Tuesday, August 29, 2006

i was heading west out of new orleans, glad to be out of the south, although overall i had had a good time. it was not like they said it would be up north- in fact, people were real nice, especially in the countryside, and out on the road, though the cities had been a touch hostile to travellers, especially kids, vagabonds, or yankees, or some combination of those, like i was. but out under the open sky, getting more open as we went, i saw texas ahead and further beyond, california.

i thought of the first texan i'd met, e.l.g., up in new hampshire, driving a van and talking about how confining the small towns and states in the north were, compared to his home, a sprawling ranch in big bend country out on the south edge of texas, down on the mexican border. his partner, a coloradan, agreed, especially about how you could cross a dozen states without taking your foot off the pedal up there in new england, whereas out west, you'd have days of driving all in one state or two, out under the open sky. the stories of big bend had gotten me thinking, now that i was here- of veering down south a ways, toward the open desert, toward the canyonlands, and seeing a little of texas and maybe the mexican border.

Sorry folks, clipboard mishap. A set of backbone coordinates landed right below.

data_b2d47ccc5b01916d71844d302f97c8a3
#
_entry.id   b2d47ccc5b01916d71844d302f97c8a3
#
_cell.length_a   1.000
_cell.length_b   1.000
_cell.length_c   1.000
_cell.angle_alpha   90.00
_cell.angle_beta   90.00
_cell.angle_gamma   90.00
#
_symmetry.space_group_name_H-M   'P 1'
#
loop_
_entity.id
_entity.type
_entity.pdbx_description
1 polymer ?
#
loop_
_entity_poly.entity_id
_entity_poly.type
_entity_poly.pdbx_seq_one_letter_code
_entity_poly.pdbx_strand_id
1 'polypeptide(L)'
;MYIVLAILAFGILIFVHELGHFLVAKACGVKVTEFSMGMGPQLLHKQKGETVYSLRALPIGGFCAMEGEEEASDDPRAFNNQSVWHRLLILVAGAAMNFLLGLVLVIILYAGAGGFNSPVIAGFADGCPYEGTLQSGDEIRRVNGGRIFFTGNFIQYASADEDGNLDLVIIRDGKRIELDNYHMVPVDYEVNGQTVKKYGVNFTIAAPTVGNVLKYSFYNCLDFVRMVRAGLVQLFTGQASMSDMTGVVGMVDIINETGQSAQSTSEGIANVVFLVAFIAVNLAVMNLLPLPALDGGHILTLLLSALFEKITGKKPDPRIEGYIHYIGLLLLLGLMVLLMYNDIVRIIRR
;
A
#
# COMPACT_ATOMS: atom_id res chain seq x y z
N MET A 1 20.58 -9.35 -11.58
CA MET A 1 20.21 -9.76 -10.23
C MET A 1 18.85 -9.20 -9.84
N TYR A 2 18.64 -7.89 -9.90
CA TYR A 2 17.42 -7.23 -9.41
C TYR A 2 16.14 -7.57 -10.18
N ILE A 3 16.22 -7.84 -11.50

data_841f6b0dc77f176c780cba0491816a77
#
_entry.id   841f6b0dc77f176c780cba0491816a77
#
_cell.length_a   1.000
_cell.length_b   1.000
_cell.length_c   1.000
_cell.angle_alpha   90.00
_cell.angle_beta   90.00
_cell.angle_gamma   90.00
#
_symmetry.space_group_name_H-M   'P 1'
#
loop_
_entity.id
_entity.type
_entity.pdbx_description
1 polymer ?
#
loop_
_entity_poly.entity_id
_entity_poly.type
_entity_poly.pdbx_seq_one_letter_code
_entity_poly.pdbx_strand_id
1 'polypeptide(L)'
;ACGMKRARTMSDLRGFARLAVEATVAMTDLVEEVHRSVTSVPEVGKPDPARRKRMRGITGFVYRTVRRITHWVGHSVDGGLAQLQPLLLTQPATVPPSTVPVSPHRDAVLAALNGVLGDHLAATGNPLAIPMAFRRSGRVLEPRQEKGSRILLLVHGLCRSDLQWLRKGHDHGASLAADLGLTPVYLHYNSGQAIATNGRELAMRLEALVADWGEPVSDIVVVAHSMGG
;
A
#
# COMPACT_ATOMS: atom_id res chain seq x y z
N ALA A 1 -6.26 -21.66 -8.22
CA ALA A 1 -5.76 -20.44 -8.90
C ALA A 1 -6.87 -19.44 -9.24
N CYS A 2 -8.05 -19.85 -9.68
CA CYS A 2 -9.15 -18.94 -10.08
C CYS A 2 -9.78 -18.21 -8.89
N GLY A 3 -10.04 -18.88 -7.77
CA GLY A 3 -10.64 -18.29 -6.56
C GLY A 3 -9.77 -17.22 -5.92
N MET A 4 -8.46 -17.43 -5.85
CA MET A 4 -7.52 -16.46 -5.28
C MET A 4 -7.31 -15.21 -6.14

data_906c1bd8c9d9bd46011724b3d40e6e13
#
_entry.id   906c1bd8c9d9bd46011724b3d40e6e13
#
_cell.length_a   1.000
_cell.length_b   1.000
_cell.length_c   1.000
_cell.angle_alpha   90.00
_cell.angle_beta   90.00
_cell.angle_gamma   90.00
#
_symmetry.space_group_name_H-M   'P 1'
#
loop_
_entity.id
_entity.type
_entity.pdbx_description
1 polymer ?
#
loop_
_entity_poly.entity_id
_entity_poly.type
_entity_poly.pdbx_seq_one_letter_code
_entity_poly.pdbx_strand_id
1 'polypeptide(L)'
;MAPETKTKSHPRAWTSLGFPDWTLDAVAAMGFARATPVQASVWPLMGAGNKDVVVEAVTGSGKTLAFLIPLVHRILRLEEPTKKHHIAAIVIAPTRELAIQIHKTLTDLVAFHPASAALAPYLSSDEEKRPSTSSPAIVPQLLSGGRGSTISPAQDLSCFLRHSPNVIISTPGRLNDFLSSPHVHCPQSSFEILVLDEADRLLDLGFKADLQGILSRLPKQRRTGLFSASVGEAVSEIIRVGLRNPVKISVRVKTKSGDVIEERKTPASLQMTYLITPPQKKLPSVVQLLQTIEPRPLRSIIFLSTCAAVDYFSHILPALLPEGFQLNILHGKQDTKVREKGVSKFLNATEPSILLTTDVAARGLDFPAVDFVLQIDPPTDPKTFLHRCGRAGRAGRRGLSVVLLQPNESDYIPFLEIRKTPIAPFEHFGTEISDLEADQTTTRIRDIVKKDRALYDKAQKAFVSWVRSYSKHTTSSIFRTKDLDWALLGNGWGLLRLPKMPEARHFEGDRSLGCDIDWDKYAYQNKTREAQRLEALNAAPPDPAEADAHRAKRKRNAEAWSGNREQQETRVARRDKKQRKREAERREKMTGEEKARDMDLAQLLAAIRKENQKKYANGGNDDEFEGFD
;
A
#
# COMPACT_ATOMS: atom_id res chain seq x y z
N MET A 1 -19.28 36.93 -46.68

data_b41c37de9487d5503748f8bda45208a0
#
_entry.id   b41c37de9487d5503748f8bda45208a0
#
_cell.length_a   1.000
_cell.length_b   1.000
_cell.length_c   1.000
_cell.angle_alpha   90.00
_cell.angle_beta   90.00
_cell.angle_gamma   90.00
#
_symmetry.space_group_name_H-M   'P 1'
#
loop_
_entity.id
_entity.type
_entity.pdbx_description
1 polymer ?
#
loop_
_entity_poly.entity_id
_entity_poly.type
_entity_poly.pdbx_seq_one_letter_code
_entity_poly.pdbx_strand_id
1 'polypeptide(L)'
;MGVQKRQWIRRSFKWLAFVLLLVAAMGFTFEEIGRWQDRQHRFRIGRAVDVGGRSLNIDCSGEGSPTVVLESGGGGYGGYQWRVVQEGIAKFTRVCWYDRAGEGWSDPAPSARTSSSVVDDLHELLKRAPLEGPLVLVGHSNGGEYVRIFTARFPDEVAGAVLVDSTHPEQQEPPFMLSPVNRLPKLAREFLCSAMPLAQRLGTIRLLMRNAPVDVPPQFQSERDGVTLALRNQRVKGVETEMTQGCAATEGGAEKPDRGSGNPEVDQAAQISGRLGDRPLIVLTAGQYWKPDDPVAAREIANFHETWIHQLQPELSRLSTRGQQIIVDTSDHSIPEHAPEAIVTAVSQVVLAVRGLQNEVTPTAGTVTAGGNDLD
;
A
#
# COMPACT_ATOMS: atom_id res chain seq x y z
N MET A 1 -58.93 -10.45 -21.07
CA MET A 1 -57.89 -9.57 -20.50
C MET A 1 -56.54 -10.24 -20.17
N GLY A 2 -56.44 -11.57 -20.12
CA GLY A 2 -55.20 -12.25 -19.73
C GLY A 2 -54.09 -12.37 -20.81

outside of port arthur a guy gave me a ride in a van with a guitar in back. he expected me to recognize port arthur as the home of janis joplin, which i didn't. he kind of expected me to remember, also, a famous remark janis had made at a public place, a concert or reunion or something, in san francisco in 1969 or sometime before she'd died. this was maybe 1974, but i didn't remember much, on account of being only 19, and not really having been much hooked into the media, except maybe the radio, as a young teenager, though i definitely knew who janis joplin was. he was really nice about it, but the gist of it was this: she had said, all my friends back in port arthur are being plumbers and such, and i just couldn't take that. he was a plumber (said so on his van, too)- and had been a personal friend of janis joplin in high school. so he'd taken that remark personally. it was like her telling him, from way across the country, what are you going to do, be a plumber the rest of your life? hang around in that small town doing nothing? and he'd responded, basically, by grabbing his guitar and heading for austin, music capital of the state.